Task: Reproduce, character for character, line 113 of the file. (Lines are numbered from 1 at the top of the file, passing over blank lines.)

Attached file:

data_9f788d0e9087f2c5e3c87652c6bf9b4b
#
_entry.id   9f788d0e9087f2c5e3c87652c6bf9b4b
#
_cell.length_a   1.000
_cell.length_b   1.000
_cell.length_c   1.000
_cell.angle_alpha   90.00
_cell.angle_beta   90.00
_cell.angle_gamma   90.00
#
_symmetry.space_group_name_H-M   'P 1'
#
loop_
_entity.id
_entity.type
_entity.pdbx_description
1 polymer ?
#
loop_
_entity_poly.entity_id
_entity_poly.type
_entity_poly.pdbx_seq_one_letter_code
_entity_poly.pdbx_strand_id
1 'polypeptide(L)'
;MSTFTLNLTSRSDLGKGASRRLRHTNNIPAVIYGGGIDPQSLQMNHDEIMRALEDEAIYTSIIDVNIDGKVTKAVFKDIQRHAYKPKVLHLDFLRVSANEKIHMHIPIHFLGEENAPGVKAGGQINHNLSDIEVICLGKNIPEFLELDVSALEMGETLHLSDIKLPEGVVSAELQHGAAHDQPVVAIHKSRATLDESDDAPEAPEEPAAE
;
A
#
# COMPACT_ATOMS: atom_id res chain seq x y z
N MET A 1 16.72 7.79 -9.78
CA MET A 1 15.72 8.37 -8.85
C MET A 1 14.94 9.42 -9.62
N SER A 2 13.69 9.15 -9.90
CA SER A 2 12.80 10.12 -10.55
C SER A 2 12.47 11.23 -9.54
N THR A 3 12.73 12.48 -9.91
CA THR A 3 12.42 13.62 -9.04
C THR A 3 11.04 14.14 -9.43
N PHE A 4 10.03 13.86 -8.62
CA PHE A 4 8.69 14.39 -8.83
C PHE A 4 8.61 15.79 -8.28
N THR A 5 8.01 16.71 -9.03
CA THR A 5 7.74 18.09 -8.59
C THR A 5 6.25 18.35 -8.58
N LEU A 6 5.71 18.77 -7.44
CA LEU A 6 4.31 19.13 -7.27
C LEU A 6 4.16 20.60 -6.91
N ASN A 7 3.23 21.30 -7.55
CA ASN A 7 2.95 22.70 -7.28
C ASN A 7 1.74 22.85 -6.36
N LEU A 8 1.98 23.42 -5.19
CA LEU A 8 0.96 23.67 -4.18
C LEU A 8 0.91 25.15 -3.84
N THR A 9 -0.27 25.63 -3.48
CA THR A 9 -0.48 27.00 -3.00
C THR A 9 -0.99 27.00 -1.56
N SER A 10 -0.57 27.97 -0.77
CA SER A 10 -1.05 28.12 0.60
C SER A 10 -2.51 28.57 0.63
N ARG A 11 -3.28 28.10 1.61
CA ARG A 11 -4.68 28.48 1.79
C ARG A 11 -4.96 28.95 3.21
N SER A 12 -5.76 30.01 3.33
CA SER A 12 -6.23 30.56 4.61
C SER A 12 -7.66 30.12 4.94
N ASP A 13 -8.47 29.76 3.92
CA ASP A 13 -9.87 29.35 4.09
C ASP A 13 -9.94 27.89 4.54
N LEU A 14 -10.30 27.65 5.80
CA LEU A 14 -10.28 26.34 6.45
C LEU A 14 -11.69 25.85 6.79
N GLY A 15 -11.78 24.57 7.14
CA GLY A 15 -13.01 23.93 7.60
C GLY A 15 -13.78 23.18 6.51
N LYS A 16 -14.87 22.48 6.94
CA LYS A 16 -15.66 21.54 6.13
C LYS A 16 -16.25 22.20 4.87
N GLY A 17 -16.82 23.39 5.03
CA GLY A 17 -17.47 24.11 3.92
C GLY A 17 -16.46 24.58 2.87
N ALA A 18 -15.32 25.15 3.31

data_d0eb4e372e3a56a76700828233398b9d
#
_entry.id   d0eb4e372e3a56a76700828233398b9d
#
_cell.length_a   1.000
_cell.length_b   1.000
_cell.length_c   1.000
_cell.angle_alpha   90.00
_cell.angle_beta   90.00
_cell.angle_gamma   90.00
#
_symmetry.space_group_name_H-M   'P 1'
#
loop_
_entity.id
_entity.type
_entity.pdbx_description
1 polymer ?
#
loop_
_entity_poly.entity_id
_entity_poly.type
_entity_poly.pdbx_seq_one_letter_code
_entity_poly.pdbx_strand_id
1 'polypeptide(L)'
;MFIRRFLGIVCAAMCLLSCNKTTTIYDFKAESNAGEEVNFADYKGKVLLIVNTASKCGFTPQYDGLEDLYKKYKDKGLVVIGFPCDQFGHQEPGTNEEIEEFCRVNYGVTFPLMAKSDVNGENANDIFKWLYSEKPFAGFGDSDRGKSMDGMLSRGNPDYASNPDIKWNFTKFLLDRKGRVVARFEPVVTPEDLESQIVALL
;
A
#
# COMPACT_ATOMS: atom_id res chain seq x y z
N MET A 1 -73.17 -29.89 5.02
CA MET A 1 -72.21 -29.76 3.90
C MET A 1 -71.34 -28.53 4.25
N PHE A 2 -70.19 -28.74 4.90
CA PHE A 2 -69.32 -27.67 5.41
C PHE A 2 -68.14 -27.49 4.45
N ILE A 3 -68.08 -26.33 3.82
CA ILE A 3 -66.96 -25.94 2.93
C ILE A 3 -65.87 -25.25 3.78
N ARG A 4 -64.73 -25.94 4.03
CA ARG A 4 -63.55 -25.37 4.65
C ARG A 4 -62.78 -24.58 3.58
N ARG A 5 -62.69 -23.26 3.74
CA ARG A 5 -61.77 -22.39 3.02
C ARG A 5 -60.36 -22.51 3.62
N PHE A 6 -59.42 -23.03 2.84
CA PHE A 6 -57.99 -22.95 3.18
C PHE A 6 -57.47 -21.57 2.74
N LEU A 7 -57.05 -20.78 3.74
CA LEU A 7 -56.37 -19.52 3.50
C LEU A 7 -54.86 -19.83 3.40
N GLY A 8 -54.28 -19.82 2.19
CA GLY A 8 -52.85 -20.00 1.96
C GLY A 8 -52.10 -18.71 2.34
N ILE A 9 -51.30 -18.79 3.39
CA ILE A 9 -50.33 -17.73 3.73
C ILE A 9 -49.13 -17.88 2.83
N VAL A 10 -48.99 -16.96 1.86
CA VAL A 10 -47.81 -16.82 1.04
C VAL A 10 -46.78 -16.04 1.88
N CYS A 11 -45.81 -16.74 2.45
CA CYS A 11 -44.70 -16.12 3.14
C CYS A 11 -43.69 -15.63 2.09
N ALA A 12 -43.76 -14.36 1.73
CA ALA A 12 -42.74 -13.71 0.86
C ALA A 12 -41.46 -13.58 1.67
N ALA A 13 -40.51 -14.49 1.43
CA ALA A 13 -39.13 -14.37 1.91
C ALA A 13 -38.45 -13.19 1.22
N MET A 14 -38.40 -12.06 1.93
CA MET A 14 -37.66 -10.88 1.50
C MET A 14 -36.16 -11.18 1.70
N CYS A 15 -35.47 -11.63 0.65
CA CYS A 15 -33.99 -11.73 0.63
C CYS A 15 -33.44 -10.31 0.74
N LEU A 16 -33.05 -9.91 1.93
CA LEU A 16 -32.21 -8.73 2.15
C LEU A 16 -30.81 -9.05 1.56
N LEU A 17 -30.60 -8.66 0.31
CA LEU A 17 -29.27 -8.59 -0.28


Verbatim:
N MET A 1 -73.17 -29.89 5.02